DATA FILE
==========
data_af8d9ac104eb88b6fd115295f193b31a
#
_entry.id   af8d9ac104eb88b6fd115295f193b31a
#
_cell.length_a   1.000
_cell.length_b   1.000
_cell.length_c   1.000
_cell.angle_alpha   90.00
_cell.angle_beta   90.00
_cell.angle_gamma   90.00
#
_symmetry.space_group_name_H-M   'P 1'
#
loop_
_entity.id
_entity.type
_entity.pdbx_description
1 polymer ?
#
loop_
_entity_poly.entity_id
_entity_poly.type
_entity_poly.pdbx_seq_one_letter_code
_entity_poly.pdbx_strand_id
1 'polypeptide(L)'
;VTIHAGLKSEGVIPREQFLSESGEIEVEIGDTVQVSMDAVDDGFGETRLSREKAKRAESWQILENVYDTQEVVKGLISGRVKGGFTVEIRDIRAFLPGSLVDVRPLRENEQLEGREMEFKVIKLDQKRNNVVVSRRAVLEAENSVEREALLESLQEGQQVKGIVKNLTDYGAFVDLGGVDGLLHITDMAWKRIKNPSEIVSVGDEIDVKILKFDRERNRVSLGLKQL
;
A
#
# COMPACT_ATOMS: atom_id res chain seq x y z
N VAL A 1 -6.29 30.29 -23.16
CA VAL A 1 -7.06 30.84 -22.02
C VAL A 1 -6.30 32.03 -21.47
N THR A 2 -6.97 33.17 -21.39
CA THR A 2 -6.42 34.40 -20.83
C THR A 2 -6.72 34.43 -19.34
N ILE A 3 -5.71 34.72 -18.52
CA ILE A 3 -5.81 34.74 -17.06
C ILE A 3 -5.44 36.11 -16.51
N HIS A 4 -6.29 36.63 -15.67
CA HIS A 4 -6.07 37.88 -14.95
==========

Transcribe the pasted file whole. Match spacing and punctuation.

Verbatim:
data_af8d9ac104eb88b6fd115295f193b31a
#
_entry.id   af8d9ac104eb88b6fd115295f193b31a
#
_cell.length_a   1.000
_cell.length_b   1.000
_cell.length_c   1.000
_cell.angle_alpha   90.00
_cell.angle_beta   90.00
_cell.angle_gamma   90.00
#
_symmetry.space_group_name_H-M   'P 1'
#
loop_
_entity.id
_entity.type
_entity.pdbx_description
1 polymer ?
#
loop_
_entity_poly.entity_id
_entity_poly.type
_entity_poly.pdbx_seq_one_letter_code
_entity_poly.pdbx_strand_id
1 'polypeptide(L)'
;VTIHAGLKSEGVIPREQFLSESGEIEVEIGDTVQVSMDAVDDGFGETRLSREKAKRAESWQILENVYDTQEVVKGLISGRVKGGFTVEIRDIRAFLPGSLVDVRPLRENEQLEGREMEFKVIKLDQKRNNVVVSRRAVLEAENSVEREALLESLQEGQQVKGIVKNLTDYGAFVDLGGVDGLLHITDMAWKRIKNPSEIVSVGDEIDVKILKFDRERNRVSLGLKQL
;
A
#
# COMPACT_ATOMS: atom_id res chain seq x y z
N VAL A 1 -6.29 30.29 -23.16
CA VAL A 1 -7.06 30.84 -22.02
C VAL A 1 -6.30 32.03 -21.47
N THR A 2 -6.97 33.17 -21.39
CA THR A 2 -6.42 34.40 -20.83
C THR A 2 -6.72 34.43 -19.34
N ILE A 3 -5.71 34.72 -18.52
CA ILE A 3 -5.81 34.74 -17.06
C ILE A 3 -5.44 36.11 -16.51
N HIS A 4 -6.29 36.63 -15.67
CA HIS A 4 -6.07 37.88 -14.95